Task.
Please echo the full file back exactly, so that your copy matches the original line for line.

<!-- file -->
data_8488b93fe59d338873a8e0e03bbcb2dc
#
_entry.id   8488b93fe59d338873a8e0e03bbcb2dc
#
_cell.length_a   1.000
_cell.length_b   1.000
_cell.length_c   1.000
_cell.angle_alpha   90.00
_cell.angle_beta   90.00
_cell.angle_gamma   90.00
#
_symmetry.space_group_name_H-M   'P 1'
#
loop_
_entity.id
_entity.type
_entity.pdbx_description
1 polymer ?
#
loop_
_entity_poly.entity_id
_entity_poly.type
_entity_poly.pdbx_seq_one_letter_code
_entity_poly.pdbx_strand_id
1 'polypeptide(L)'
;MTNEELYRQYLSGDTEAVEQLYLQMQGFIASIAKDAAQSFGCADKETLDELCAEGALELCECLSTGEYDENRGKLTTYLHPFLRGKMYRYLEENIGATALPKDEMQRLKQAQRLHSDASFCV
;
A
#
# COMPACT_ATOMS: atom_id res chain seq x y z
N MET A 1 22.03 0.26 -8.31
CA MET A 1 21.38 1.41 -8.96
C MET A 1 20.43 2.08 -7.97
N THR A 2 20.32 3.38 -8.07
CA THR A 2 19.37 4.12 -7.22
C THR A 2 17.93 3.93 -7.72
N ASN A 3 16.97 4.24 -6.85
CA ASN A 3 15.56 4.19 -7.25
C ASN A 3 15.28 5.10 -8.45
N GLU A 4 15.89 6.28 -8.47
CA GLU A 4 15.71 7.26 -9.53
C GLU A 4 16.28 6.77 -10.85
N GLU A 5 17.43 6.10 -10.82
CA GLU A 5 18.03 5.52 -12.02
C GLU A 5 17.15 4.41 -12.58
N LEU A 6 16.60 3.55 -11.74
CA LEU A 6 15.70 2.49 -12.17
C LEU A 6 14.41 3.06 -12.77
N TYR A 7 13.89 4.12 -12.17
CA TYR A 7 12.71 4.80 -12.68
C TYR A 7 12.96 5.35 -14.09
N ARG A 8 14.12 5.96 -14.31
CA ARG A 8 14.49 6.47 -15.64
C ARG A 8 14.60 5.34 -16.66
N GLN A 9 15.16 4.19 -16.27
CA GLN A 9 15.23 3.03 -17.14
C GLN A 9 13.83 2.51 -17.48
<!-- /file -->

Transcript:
data_8488b93fe59d338873a8e0e03bbcb2dc
#
_entry.id   8488b93fe59d338873a8e0e03bbcb2dc
#
_cell.length_a   1.000
_cell.length_b   1.000
_cell.length_c   1.000
_cell.angle_alpha   90.00
_cell.angle_beta   90.00
_cell.angle_gamma   90.00
#
_symmetry.space_group_name_H-M   'P 1'
#
loop_
_entity.id
_entity.type
_entity.pdbx_description
1 polymer ?
#
loop_
_entity_poly.entity_id
_entity_poly.type
_entity_poly.pdbx_seq_one_letter_code
_entity_poly.pdbx_strand_id
1 'polypeptide(L)'
;MTNEELYRQYLSGDTEAVEQLYLQMQGFIASIAKDAAQSFGCADKETLDELCAEGALELCECLSTGEYDENRGKLTTYLHPFLRGKMYRYLEENIGATALPKDEMQRLKQAQRLHSDASFCV
;
A
#
# COMPACT_ATOMS: atom_id res chain seq x y z
N MET A 1 22.03 0.26 -8.31
CA MET A 1 21.38 1.41 -8.96
C MET A 1 20.43 2.08 -7.97
N THR A 2 20.32 3.38 -8.07
CA THR A 2 19.37 4.12 -7.22
C THR A 2 17.93 3.93 -7.72
N ASN A 3 16.97 4.24 -6.85
CA ASN A 3 15.56 4.19 -7.25
C ASN A 3 15.28 5.10 -8.45
N GLU A 4 15.89 6.28 -8.47
CA GLU A 4 15.71 7.26 -9.53
C GLU A 4 16.28 6.77 -10.85
N GLU A 5 17.43 6.10 -10.82
CA GLU A 5 18.03 5.52 -12.02
C GLU A 5 17.15 4.41 -12.58
N LEU A 6 16.60 3.55 -11.74
CA LEU A 6 15.70 2.49 -12.17
C LEU A 6 14.41 3.06 -12.77
N TYR A 7 13.89 4.12 -12.17
CA TYR A 7 12.71 4.80 -12.68
C TYR A 7 12.96 5.35 -14.09
N ARG A 8 14.12 5.96 -14.31
CA ARG A 8 14.49 6.47 -15.64
C ARG A 8 14.60 5.34 -16.66
N GLN A 9 15.16 4.19 -16.27
CA GLN A 9 15.23 3.03 -17.14
C GLN A 9 13.83 2.51 -17.48